There’s no “one way” to make your photos ethereal or “fairytale-like.” If there’s one thing that I’ve learned as a photographer it’s to be adaptable, and use techniques that work for that particular photo/photo shoot or wedding. While it’s great to be consistent with your work, using the exact same technique/preset/Photoshop for everything can become pretty boring and predictable after a while. (And isn’t that the exact opposite of fairytale-like?) You can go with the light and airy look, or create something epic and dramatic. Here are a few tips on how to create fairytale-like photos.
Tip 1: Expose for the Shadows. When you first learn photography, you’re taught to not “blow out” highlights. While you don’t want to lose all the details in your photos, blowing out highlights (like in the above photo), can give a bright and airy look to your photos. This tip works best when you’re back-lighting your subject. (P.S. Shoot in Raw so that you can adjust the highlights as needed)
Tip 2: Think Epic. Whether you’re doing a styled shoot, or a real wedding, find ways to get that “hero” shot. (Shot from below the subject.) In this case, a lower angle, combined with the cathedral-length veil, create a photo that is both epic, and tells a story.
Tip 3: Shoot at a Low F-stop, Use Back-button Focusing, and Manually Focus. This works best in shadowy areas, where your subject is closer to you. Focus on a single point, and let the rest fall back out of focus. This will create a soft, dreamy look.
Tip 4: Composite. I love movement in my photos, but it’s not always possible to create one single photo the exact way that I want it. So, I take multiples and stitch them together! In this photo, I had the bride throw back her gown for one shot, and then put her arms around her groom for the next shot. The result? A fairytale-like moment that looks like she just ran into his arms.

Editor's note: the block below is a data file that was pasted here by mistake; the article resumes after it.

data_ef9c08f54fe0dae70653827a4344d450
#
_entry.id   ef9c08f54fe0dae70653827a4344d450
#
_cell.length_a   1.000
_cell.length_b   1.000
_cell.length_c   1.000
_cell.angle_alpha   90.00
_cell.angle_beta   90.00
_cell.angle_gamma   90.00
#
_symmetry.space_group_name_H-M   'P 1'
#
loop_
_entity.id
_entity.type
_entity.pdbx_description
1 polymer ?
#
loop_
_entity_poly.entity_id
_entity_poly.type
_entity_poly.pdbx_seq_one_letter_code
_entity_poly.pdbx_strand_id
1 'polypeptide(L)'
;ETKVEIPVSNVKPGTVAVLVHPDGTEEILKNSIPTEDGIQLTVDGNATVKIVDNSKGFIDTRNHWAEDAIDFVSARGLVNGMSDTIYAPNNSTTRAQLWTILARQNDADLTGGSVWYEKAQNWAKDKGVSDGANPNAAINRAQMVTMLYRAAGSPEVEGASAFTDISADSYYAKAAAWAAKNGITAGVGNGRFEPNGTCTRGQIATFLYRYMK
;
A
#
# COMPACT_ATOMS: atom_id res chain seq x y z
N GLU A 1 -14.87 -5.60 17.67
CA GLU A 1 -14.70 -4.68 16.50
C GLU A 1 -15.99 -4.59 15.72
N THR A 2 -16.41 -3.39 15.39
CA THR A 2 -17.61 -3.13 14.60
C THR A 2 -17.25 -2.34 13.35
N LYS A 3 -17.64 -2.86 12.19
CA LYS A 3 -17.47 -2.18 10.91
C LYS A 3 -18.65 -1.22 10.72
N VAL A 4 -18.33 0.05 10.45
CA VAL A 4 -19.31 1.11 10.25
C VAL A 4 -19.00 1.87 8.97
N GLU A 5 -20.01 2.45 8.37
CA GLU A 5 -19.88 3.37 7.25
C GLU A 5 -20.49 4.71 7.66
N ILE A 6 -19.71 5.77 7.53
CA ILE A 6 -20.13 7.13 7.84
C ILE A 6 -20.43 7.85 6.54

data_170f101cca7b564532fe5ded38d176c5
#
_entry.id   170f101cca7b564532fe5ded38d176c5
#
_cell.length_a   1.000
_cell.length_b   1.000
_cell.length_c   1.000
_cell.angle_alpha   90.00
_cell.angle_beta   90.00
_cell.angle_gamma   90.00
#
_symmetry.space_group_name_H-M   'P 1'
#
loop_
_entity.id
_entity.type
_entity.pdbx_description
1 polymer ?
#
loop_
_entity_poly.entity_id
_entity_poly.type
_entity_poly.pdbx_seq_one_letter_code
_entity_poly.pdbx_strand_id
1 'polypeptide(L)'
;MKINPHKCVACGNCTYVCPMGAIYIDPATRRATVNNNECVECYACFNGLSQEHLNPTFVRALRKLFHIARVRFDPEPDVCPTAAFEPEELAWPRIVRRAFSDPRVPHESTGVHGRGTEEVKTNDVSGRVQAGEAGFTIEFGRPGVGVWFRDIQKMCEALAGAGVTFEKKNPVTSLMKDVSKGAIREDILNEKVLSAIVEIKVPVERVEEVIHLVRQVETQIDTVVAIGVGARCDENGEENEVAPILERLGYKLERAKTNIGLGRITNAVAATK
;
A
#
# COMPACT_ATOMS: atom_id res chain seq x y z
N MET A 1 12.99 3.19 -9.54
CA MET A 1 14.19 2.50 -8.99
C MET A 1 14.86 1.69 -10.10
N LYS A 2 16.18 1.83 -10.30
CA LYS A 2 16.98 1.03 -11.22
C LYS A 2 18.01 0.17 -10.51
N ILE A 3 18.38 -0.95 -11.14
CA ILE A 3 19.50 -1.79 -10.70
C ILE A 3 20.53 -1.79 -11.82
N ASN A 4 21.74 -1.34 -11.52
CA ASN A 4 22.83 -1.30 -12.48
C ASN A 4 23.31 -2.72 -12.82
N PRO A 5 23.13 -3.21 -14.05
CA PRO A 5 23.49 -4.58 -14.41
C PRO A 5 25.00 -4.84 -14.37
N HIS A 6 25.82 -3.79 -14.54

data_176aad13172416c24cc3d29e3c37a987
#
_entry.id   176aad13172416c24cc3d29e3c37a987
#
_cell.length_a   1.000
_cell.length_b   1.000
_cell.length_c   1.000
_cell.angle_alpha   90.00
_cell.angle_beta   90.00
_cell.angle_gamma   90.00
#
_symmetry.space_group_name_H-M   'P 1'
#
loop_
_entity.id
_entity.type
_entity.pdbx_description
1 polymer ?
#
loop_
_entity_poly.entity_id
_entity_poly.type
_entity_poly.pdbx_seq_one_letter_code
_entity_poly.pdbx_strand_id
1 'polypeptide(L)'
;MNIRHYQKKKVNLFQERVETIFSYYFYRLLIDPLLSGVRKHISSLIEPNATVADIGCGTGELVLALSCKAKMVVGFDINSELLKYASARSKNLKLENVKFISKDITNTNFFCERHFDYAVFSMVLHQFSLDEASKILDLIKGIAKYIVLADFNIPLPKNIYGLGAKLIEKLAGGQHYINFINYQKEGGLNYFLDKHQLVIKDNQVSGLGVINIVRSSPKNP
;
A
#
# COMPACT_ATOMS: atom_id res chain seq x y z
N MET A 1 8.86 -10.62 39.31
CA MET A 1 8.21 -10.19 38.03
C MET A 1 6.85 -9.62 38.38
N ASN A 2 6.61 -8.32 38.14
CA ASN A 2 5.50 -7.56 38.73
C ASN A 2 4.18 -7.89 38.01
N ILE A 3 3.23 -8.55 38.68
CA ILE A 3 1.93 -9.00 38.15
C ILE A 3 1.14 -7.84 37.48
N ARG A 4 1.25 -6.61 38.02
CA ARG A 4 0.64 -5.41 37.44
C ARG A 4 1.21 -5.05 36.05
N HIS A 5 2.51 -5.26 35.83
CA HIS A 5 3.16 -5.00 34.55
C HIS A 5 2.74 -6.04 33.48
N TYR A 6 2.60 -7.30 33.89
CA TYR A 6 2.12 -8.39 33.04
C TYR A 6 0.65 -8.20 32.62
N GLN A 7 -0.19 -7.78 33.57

Tip 5: Create a Focal Point. When you’re editing in Lightroom/Photoshop, create a focal point in the photo by darkening and lightening certain areas. In this photo, I darkened the sides of the photo using the brush tool at a low opacity, and slowly added layers of color until I achieved the desired effect. Then, I brightened the area near the model to draw your eye in that direction.
Tip 6: Add Light in Post-production. You’re not always going to get that amazing light that you want during a photoshoot/wedding, but you can get the next-best thing. Using the brush tool in Photoshop, (Using the Screen Mode, and using a low-opacity), paint over the area that you want to be your point-of-light. I recommend creating a separate layer in the file for this, so you can add or correct where you need and not affect the actual photo until you get it right.
Tip 7: Shoot Through Things. A lot of photographers will shoot through flowers/natural surroundings/etc to add dimension, but in this case, I actually attached a ripped plastic bag to my lens, and shot through it. Be careful to leave the part of your lens uncovered where your focus point is at ( otherwise, your lens won’t focus correctly!)
Tip 8: Add Drama with Smoke: This can be achieved in a few ways. You can use actual smoke balls for the photoshoot or the newest thing- Atmosphere Aerosol, which you can spray around your subject. However, if you don’t have access to either of those, you can create this look in Photoshop. Here’s how:
Create a new layer in your file
Fill the layer with the color White
Go to Filters: Render: Clouds (Make sure your foreground and background colors are Black & White in the toolbar)
Duplicate the layer.
Change one layer mode to Screen and change the other to Overlay.
Add a layer mask to both layers, and using the black brush tool at a low-opacity, brush out what you don’t want to be covered in smoke. ?